He’s not “great” on the mic during his interview by today’s standards. While his body is cut from granite, his facial features don’t necessarily fit our culture’s beauty standards. He doesn’t seem too comfortable with heaps of praise, or even too comfortable being on camera. He leaves his feet only two or three times in the match - no high octane, flip-floppy hijinks for Kerry. His signature move is a spinning punch called "The Discus". His finishing submission, called "The Iron Claw" is nothing more than Kerry literally placing his hand on his opponent’s forehead and holding it there.
And yet he’s mobbed by legions of fans like he’s one of the Beatles in a Hard Day’s Night.
Kerry Von Erich is an absolute superstar.
And no one needs to call him a superstar to make that a reality.
This must not be chalked up so easily to "different time, different place". Kerry isn't a superstar simply because people in 1982 were naive or tasteless. Kerry's status is achieved precisely because he’s more focused on winning his match than he is on getting over with the crowd.
By not transparently trying to get over, he gets over. By focusing on his job and by doing his job incredibly well, he makes believers out of viewers. Every punch matters.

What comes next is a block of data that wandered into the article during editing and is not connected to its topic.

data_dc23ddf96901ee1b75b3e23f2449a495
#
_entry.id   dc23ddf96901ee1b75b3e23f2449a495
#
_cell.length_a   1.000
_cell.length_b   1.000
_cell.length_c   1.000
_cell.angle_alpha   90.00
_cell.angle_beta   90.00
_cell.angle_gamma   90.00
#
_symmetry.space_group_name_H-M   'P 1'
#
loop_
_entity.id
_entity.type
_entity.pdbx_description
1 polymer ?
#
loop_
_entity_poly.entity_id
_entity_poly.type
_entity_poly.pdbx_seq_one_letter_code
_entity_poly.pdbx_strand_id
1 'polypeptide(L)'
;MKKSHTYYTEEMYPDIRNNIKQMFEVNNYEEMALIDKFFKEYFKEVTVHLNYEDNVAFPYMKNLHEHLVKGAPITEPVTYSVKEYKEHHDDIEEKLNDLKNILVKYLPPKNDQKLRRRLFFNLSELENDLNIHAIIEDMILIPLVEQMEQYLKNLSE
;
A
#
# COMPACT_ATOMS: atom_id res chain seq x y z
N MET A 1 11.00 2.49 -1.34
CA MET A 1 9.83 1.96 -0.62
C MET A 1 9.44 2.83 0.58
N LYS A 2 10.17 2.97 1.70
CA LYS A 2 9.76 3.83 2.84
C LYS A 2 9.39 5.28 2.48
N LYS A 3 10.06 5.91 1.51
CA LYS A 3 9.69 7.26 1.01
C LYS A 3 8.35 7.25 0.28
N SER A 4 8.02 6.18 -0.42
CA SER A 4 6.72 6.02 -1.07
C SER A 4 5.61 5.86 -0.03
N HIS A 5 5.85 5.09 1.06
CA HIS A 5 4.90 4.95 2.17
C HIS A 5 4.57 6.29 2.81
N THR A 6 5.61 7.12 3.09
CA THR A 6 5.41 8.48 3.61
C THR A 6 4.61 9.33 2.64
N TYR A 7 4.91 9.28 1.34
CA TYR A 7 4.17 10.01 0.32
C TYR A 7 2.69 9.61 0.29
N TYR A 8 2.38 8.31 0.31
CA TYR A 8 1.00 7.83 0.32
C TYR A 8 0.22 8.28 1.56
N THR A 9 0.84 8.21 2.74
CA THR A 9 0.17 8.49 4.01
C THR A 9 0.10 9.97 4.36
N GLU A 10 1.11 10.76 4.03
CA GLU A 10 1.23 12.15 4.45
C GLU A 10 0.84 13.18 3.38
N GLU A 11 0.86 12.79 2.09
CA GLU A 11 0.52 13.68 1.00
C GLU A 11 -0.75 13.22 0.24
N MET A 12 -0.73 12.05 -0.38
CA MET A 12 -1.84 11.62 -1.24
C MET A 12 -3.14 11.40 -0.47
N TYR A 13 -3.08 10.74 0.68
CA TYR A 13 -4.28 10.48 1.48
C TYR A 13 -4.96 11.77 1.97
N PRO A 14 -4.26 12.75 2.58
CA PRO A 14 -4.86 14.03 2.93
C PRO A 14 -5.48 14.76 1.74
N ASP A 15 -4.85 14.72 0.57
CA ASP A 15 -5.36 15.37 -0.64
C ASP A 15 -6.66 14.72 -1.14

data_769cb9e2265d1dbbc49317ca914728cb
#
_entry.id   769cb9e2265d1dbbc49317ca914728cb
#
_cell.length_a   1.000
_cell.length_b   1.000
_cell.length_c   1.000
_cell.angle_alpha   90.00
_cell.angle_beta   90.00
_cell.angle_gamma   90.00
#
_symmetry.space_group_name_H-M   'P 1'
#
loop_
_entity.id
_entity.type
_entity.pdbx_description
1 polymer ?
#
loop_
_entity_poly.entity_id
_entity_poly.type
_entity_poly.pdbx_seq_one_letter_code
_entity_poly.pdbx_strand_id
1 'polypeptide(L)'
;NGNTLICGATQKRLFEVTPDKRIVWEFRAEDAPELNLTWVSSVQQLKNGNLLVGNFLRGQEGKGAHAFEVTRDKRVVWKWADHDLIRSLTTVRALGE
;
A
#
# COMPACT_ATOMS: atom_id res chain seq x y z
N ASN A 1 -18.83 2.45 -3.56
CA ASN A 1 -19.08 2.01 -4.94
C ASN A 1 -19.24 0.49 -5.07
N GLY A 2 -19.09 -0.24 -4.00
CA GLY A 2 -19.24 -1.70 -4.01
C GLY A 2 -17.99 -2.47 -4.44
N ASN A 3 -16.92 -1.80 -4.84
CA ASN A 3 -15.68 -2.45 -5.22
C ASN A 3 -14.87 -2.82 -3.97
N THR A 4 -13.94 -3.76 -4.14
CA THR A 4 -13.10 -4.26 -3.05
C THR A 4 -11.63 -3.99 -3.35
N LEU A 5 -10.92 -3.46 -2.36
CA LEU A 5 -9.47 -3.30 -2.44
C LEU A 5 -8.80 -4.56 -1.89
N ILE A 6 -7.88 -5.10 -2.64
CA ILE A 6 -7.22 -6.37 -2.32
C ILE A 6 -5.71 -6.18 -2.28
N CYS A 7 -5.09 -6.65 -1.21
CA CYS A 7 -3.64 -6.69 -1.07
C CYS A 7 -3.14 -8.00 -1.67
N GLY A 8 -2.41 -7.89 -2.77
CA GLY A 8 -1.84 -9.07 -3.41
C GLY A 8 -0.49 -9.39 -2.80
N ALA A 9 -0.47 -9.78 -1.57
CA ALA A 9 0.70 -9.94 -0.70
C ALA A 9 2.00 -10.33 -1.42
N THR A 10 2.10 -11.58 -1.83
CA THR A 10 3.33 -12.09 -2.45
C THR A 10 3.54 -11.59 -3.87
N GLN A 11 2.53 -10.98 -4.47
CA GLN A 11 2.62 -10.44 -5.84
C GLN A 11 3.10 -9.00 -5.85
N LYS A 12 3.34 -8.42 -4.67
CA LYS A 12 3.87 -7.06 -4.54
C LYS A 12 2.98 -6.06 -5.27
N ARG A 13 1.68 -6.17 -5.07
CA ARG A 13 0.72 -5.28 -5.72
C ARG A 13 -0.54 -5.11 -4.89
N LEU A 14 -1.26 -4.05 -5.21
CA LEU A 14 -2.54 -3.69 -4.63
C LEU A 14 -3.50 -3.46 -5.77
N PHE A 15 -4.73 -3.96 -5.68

This is no different than Daniel Day-Lewis immersing himself in the fiction of his character. By believing in the reality of his performance and by remaining consistent in how he portrays realistic human emotions, Day-Lewis allows viewers to forget the barrier between themselves and the silver screen and observe the life of a hero or the life of a villain. If Day-Lewis ever broke character, looked into the camera, and said, “I’m playing a character in the hopes of entertaining you” the viewer’s skin would crawl, and the viewer would find it impossible to invest in the story Day-Lewis was trying to tell.
No consistent fiction means no consistent pops.
The audience at the Reunion Arena has been conditioned to regard Kerry’s submission and Kerry’s punch as viable conclusions to a match.
Tell someone Kerry was taught the "Iron Claw", that the move is a tradition passed down through the generations and that it's the most devastating head-vice in all of wrestling while Ric Flair sells for all he's worth, then suddenly a guy holding another guy's head becomes magic.
The audience, due to how consistently WCCW portrays the work of wrestling and thanks to Kerry and Flair’s conviction in their own performances, is conditioned to see past the obvious fiction portrayed and instead submit to the flow of a story. Talking ability and good looks are irrelevant in the viewer’s mind in this kind of environment. All that matters is whether or not good can find a way to overcome evil.